Our “15 Minutes of Fame” (or not): One afternoon, I got a call from Patty Fleming with some good news and some bad news… The good news – a photo of the UCD women’s scrum had been published in Life Magazine’s Special Report Fall 1977 edition! The bad news – the wing forwards/flankers (Kristin Hallin and I) were not in the photo. And the worst news of all – our players had been misidentified as members of the UC Santa Barbara team!


Cover photo - Rochelle Law (UCLA)

Double page spread - UC Davis team with injured player Rae Parker (misidentified as Debbie Schoenfield - UC Santa Barbara)


Having a more mature team in our third season led to continued success on the field - with a 22-0 victory over Stanford University, the UC Davis women earned the Northern California Rugby League Championship in March 1978! We went on to capture the Stanislaus Invitational Championship (April 1978) with wins over San Francisco and Kern County.


1978/79 season and beyond:

I did not play rugby at UCD in the spring of my senior year (1979). With graduation in sight, I was busy with final projects, applying to Vet School and Graduate Schools and trying to figure out what direction my life was going to take. After graduation, I took a year off to work and save money for grad school. During that time, I played a few matches with a community women’s team in Sacramento, so rugby was still part of my life but I missed my former UCD teammates.


In the Fall of 1980, I headed off to Indiana (Purdue University) to begin my master’s degree program and picked up rugby once again, playing on the Purdue women’s team during the 1980/81 season. I made some good friends on the Purdue team (including my future sister-in-law, Pam Trout) but did not feel the strong team connection that I’d had at UC Davis and so 1980/81 would be my final rugby season. I will say that rugby gave me confidence in my athletic ability and enabled me to move on to another challenging sport - Purdue Women’s Crew (rowing team) during my second/final year of Graduate School. I loved rowing and discovered again the joy and power of highly-motivated women working together to achieve success through sport!


Amazingly, I would experience both sports again through my daughters, when they were Purdue athletes.


The Next Generation: Lauren Trout

My First Year: 2008/09

In 2008 I graduated from high school and headed off to Purdue University. Literally everyone in my family went to Purdue, and I was excited to be in a “big” town. As a girl from a small country town in Indiana, I was ready to try new things and venture out of my comfort zone. You see, while I was a three-sport athlete, rugby was not one of them. Rugby was barely talked about growing up. My mother had mentioned it, but the rules made no sense, and I never really understood what it was.


At Purdue I was a bit nervous to be in a new place, but I knew playing a sport would help me find fast friends. I went to the club sports fair and walked around looking for activities to get involved in. I eventually came upon the rugby table. I remember thinking “rugby? I’ve heard of that word”, and I stopped at the table. I picked up the flyer and decided to check out the call out. At the call out I remember thinking the vets on the team were the toughest and yet goofiest bunch of ladies I had ever met. I was hooked!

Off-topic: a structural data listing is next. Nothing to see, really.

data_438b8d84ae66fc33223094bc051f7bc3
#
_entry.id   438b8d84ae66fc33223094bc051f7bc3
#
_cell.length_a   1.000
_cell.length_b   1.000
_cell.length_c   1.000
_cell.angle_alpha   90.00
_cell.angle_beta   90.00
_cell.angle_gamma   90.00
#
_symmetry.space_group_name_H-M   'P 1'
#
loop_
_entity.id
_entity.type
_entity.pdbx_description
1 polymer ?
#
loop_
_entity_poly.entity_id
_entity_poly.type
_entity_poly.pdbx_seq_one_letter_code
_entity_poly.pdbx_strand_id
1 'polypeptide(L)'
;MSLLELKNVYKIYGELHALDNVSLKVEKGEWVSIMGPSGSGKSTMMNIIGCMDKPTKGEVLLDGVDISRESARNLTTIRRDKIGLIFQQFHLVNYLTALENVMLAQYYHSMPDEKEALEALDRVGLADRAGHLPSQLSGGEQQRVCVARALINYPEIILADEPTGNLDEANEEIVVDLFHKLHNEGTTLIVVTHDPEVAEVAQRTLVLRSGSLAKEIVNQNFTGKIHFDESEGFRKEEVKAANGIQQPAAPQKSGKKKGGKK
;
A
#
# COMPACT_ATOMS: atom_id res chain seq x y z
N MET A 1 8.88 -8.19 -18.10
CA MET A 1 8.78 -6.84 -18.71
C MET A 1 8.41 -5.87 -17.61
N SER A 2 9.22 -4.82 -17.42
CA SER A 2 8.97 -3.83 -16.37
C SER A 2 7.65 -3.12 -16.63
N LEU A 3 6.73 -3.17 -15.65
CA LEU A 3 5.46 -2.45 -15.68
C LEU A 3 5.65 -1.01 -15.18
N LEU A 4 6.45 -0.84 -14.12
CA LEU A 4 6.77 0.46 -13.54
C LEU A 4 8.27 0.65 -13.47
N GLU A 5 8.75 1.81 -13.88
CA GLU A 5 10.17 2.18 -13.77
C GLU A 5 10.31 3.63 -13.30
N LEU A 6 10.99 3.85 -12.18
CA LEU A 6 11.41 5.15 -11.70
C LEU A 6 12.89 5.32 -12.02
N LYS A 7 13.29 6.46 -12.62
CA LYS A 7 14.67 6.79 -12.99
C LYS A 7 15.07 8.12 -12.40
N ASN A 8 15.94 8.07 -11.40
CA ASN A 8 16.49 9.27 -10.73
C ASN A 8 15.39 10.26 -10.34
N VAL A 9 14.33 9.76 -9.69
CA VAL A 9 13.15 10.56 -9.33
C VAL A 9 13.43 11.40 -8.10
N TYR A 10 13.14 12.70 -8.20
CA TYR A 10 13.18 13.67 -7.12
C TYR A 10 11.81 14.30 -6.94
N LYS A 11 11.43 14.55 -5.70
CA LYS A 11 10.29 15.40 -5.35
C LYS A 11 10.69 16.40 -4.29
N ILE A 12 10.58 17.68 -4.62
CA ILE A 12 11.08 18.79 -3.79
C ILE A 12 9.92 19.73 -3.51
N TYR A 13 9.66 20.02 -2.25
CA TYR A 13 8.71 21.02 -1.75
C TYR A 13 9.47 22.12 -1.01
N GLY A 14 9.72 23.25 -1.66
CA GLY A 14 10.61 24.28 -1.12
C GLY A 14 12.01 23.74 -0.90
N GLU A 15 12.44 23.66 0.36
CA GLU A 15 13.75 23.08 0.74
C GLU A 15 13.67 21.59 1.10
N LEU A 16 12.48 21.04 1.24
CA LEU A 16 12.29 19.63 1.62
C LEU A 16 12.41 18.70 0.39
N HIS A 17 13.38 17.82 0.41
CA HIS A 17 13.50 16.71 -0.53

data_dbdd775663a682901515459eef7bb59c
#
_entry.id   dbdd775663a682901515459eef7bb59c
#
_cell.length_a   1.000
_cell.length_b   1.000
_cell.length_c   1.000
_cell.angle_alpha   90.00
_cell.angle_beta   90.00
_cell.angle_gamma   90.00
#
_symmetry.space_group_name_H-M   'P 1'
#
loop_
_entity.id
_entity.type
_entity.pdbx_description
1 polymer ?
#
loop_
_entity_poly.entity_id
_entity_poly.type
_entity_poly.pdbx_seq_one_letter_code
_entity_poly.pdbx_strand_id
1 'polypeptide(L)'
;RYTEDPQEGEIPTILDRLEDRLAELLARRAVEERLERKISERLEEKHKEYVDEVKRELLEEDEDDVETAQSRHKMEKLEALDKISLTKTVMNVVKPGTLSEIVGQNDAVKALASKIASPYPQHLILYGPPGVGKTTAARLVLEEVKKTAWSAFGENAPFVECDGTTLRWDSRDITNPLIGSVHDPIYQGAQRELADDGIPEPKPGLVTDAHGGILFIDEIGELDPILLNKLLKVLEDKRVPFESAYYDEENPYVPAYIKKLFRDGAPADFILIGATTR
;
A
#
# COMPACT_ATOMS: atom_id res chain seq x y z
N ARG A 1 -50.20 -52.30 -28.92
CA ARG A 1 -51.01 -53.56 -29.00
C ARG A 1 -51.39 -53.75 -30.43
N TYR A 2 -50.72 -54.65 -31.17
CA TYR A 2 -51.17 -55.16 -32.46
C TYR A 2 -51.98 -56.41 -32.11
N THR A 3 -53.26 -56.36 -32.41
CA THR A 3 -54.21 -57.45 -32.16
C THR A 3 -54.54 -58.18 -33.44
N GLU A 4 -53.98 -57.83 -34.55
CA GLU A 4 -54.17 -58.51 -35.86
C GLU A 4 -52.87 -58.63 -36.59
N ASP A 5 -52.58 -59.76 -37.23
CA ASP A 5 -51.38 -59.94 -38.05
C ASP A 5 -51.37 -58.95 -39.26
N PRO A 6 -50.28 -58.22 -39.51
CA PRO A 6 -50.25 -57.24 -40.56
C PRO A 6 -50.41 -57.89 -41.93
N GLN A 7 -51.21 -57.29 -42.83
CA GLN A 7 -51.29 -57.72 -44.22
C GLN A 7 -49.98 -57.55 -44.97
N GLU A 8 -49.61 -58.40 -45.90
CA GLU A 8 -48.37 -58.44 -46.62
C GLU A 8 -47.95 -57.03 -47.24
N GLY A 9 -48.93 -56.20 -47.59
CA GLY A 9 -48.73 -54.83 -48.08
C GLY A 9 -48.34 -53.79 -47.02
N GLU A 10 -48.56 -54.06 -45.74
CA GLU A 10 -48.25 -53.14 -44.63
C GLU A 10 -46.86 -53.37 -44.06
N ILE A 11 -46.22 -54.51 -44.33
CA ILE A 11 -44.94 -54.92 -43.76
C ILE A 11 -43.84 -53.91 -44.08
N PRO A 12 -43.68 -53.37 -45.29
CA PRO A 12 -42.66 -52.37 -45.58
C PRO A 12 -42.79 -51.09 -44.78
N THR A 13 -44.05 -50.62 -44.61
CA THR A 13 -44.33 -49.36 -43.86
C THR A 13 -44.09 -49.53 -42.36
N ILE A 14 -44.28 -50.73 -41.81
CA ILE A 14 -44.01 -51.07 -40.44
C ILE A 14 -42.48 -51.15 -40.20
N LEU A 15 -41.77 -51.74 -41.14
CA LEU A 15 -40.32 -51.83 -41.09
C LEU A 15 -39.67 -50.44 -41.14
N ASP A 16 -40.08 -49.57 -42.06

I would go on to play rugby my entire college career. We weren’t very good while I was at Purdue, but I had fallen in love with the sport and did my best to become a student of the game. One of the coolest moments for me was when I went home and visited my mother, she pulled out all her old rugby albums and jerseys. We talked about the game and what had changed. It was an incredible way to connect.



After Graduation

After my senior year (2012), I had done enough damage to my right shoulder that I needed shoulder surgery. That year was a Winter Olympic year, and so while recovering I watched as much as I could. Since I was 6, I always had the dream of one day going to the Olympics, so I asked, “what’s to stop me from doing that with rugby?”. From then on, I set my sights on trying to make the national team. In January of 2013, I would attend my first Eagle Training Camp in Chicago. By that summer I had moved to the big city and started playing 7s with the Chicago Lions. In August of 2013, I was invited to the Olympic Training Center to play with the USA Developmental 7s team!


I never made the US Women’s National Team for Rugby Union. I tried for several years, was invited to multiple camps, but never quite made it over the hump. But that’s okay because I had a fantastic playing career in Chicago. I played with Chicago North Shore Women’s Rugby for almost a decade from 2013-2022. While there, we went on to two 15s DI national championship finals, multiple Midwest championships, transitioned to the WPL, relaunched the 7s program, and even dipped our toes into rugby league. I played 7s (my true love) for several teams over that time including the Chicago Lions, ARPTC, Atlantis, Chicago Griffins, the Stars, and Chicago North Shore.


1st photo: A muddy pic after North Shore qualified for nationals in 2016

2nd: My wife Kadie and I representing Chicago on the first US Women’s Rugby League Team in 2022.

3rd: Chicago North Shore finishing 4th place at 7s Nationals in 2023. I’m coaching!


Transitioning to Coaching

Towards the end of my playing career, I fell in love with teaching others this crazy game. I first started coaching in 2016, but eventually I transitioned from a player to a player-coach and then to just a coach. I took over the head coach role of North Shore 7s in 2022, and since then we’ve had two straight 4th place finishes at 7s nationals. I’ve also had the good fortune to coach 7s professionally, coaching the Team Franchise with PR7s 2023 (looking forward to 2024). I have no idea where my coaching career will take me, but that Olympic dream I had as a 6-year-old still lives inside my head. So who knows…





I do hope to have a daughter one day, and while I’d be happy for her to follow any passion, the history teacher in me would love for her to continue the family legacy. Rugby has not only given me a passion to pour myself into, but it’s also allowed me to connect with my community, and most importantly with my family in ways I didn’t know I needed. My parents have been huge supporters over the years and have traveled across the country to see me in action. I can’t wait to do the same for my kids when they inevitably fall in love with rugby too.